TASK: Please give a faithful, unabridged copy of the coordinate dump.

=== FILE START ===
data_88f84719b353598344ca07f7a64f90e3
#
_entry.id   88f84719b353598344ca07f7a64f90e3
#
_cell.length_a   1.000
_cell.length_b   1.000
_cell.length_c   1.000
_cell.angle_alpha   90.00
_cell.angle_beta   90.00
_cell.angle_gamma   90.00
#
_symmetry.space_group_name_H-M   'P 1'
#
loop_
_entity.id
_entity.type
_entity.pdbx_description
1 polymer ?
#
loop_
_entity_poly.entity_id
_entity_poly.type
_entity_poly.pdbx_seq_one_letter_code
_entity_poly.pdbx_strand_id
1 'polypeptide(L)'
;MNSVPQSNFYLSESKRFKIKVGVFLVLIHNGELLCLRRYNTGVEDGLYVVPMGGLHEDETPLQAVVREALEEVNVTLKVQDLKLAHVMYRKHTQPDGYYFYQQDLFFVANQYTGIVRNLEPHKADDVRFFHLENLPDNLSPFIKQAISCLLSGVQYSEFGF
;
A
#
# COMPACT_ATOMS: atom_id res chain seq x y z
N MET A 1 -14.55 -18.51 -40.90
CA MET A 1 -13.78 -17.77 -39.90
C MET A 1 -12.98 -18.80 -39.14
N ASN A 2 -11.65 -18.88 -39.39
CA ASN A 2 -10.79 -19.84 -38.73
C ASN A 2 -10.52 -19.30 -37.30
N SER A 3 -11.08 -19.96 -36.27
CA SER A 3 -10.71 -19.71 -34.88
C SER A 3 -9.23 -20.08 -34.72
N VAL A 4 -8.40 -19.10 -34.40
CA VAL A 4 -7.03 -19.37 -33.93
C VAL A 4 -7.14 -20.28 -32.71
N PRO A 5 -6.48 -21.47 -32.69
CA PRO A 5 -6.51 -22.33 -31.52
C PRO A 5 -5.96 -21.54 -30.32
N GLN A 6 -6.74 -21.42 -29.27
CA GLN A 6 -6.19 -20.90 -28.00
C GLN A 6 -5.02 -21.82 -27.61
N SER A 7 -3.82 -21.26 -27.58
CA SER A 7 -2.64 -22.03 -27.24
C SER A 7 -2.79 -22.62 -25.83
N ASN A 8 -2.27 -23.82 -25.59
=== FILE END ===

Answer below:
data_88f84719b353598344ca07f7a64f90e3
#
_entry.id   88f84719b353598344ca07f7a64f90e3
#
_cell.length_a   1.000
_cell.length_b   1.000
_cell.length_c   1.000
_cell.angle_alpha   90.00
_cell.angle_beta   90.00
_cell.angle_gamma   90.00
#
_symmetry.space_group_name_H-M   'P 1'
#
loop_
_entity.id
_entity.type
_entity.pdbx_description
1 polymer ?
#
loop_
_entity_poly.entity_id
_entity_poly.type
_entity_poly.pdbx_seq_one_letter_code
_entity_poly.pdbx_strand_id
1 'polypeptide(L)'
;MNSVPQSNFYLSESKRFKIKVGVFLVLIHNGELLCLRRYNTGVEDGLYVVPMGGLHEDETPLQAVVREALEEVNVTLKVQDLKLAHVMYRKHTQPDGYYFYQQDLFFVANQYTGIVRNLEPHKADDVRFFHLENLPDNLSPFIKQAISCLLSGVQYSEFGF
;
A
#
# COMPACT_ATOMS: atom_id res chain seq x y z
N MET A 1 -14.55 -18.51 -40.90
CA MET A 1 -13.78 -17.77 -39.90
C MET A 1 -12.98 -18.80 -39.14
N ASN A 2 -11.65 -18.88 -39.39
CA ASN A 2 -10.79 -19.84 -38.73
C ASN A 2 -10.52 -19.30 -37.30
N SER A 3 -11.08 -19.96 -36.27
CA SER A 3 -10.71 -19.71 -34.88
C SER A 3 -9.23 -20.08 -34.72
N VAL A 4 -8.40 -19.10 -34.40
CA VAL A 4 -7.03 -19.37 -33.93
C VAL A 4 -7.14 -20.28 -32.71
N PRO A 5 -6.48 -21.47 -32.69
CA PRO A 5 -6.51 -22.33 -31.52
C PRO A 5 -5.96 -21.54 -30.32
N GLN A 6 -6.74 -21.42 -29.27
CA GLN A 6 -6.19 -20.90 -28.00
C GLN A 6 -5.02 -21.82 -27.61
N SER A 7 -3.82 -21.26 -27.58
CA SER A 7 -2.64 -22.03 -27.24
C SER A 7 -2.79 -22.62 -25.83
N ASN A 8 -2.27 -23.82 -25.59